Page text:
Archive for September, 2008
Recibí esto en mi blog hoy:
Dear Mr Priego,
I would be so pleased if you could attach my eulogy of Colin to the others on your weblog.
Colin would have been touched by this blog’s bouquet of polyglot tributes; these blue link lines must be the cyber age’s version of pastel petals strewn on the Pacific swell. That he got long obituaries in the major London newspapers might have surprised this modest man; that he was so widely loved would have astounded him. Although his intelligence and straightforwardness were patent, as was his charm, he did not think of himself as sociable but rather as scholarly to the point of severity. In this, but in little else, he was wrong.
I met Colin when I was part of a British Council tour to Mexico exactly 20 years ago last month. He was a wonderful host, on one occasion driving me on a 300 miles return trip to the arable lands below Mexico City, which I rate as one of the most interesting and companionable excursions of my life.
We can’t feel cheated that Colin died at 75. The world was fortunate that this unconventional man could attain such a conventional age. Colin lived, and this is the opinion of someone who resides in Mindanao, with an abandon that could be described as reckless. He smoked like Popacatapetl and inhaled as if there would never be any reckoning. I worried about his wheezing in 1988 and that he went on so long is a tribute to an abused constitution. ( As we all know, Colin hated being rebuked about his cigarettes and would respond with asperity that it was his choice).
He presented a tweedy and professorial exterior to the world; I rarely saw him without a collar and tie. Yet as we drove it slowly dawned on me that this rather prim-looking Englishman lived with a greater contempt of consequence than a drug-dealer with a gold chain and a shirt open to the waist.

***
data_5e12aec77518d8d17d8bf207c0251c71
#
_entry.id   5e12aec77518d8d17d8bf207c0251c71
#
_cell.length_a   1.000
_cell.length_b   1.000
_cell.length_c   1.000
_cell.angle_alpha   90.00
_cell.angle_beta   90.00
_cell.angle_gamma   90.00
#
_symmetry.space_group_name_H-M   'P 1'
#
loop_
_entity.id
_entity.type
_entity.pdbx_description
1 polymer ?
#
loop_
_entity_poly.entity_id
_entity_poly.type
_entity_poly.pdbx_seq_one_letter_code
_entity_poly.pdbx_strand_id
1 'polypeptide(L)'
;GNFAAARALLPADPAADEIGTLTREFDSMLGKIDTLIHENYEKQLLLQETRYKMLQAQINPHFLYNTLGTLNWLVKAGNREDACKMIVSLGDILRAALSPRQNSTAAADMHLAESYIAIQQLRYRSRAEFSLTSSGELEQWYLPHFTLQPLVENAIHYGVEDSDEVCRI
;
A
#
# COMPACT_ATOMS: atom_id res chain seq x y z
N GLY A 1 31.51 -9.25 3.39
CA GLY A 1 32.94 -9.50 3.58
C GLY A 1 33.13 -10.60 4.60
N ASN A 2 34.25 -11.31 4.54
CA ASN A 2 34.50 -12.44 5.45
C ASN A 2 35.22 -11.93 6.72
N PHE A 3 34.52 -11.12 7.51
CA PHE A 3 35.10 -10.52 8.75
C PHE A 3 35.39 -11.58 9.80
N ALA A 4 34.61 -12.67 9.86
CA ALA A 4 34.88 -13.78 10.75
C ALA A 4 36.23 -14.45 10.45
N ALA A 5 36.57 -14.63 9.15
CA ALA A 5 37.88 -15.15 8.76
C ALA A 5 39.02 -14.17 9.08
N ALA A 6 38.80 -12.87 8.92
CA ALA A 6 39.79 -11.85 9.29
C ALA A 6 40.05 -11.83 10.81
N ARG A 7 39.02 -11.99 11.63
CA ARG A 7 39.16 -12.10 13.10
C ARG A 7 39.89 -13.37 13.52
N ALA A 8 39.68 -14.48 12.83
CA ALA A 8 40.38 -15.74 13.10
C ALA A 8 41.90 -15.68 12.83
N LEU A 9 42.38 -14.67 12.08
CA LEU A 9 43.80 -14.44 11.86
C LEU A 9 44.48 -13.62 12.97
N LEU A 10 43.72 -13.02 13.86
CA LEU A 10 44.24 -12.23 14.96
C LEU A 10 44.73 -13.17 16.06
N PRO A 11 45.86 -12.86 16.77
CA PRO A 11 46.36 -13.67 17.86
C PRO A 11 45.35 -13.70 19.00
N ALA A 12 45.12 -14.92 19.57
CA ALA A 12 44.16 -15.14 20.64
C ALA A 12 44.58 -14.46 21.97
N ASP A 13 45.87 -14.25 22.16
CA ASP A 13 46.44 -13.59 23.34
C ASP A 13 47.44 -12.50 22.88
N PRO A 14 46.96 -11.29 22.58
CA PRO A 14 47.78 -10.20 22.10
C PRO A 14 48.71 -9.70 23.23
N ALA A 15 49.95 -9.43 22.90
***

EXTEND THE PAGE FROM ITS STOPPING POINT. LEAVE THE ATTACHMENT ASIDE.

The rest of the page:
We passed a shady avenue of trees some three hours out of Mexico City. “Luz and I picked up a couple of girls there 20 years ago. They’d been raped and there were bandits in a truck chasing them”
“Did you have a gun?” I asked.
“Good Lord, no. What do you think I am, a bloody Mariachi?I won’t have firearms in the house either. I’ll take my chances. Nothing’s going to happen anyway.” I should mention that Colin’s self-built house was not exactly an impregnable fortress. Constructed of fine hardwood, it made you think of the tale of the piggies and Mr Wolf who huffed and puffed to no avail against the piglet wise enough to build in bricks and mortar. I remember some dispute which occupied him – there was an anomalous situation where he owned the house but not the land.
As we sat in the sun against the wall of an adobe house in a village cleaner than Singapore and waited for Colin’s Padrone to come, he warned me I could use bad language but not swear on the Host. “My padrone shot an Argentinian two years ago with his revolver for swearing on the Host. Typical Argentinian oath.”
The padrone did come, revolver-less, and Colin told him he was going on a trip outside Mexico soon. Apparently he would come to inform the old man when left and again when he returned, but never during a sojourn even if it was one of many years. After that he told me how he’d had to fight his brother-in-laws with machetes for his wife’s hand in a ritualistic duel which had got rather too realistic for his taste.
Englishmen like Colin don’t exist any more. He was very far from being a Colonel Blimp (though he was scathing about the radical tendency to inflate the casualties in the Mexico City demonstrations of 1968) and loved his adopted country without any shade of condescension. We had a long argument about contemporary Latin American novels as the tranquil countryside flowed past. I had a low opinion of Marquez & Co – all that jejune bombast which avoided the real possibilities and difficulties of the form – while Colin was more charitably inclined. Perhaps two centuries ago men like Colin would have been a Clive of India or a Stamford Raffles. As it was he he became a Professor at UNAM.
Colin came to spend a couple of nights at my London flat some years later, just before I moved to Asia, and it was clear he was a fish out of water in his own country. It reminded me of the old Japanese he had taken me to see – his friend’s father had come to Mexico before the Tokyo earthquake of 1923, had made no friends,and learned to speak no Spanish in nearly 70 years! Colin said his wife and children felt more at home in Yorkshire than he did. No surprise – in some ways the old gringo with the exterior of the quintessential English gentleman had become more Mexican than the Mexicans.
Colin, whether the happy hunting ground your spirit roams be Sierra or Dale, it was a joy and an honour to have walked with you a little on this side.
Texto de Timothy Mo.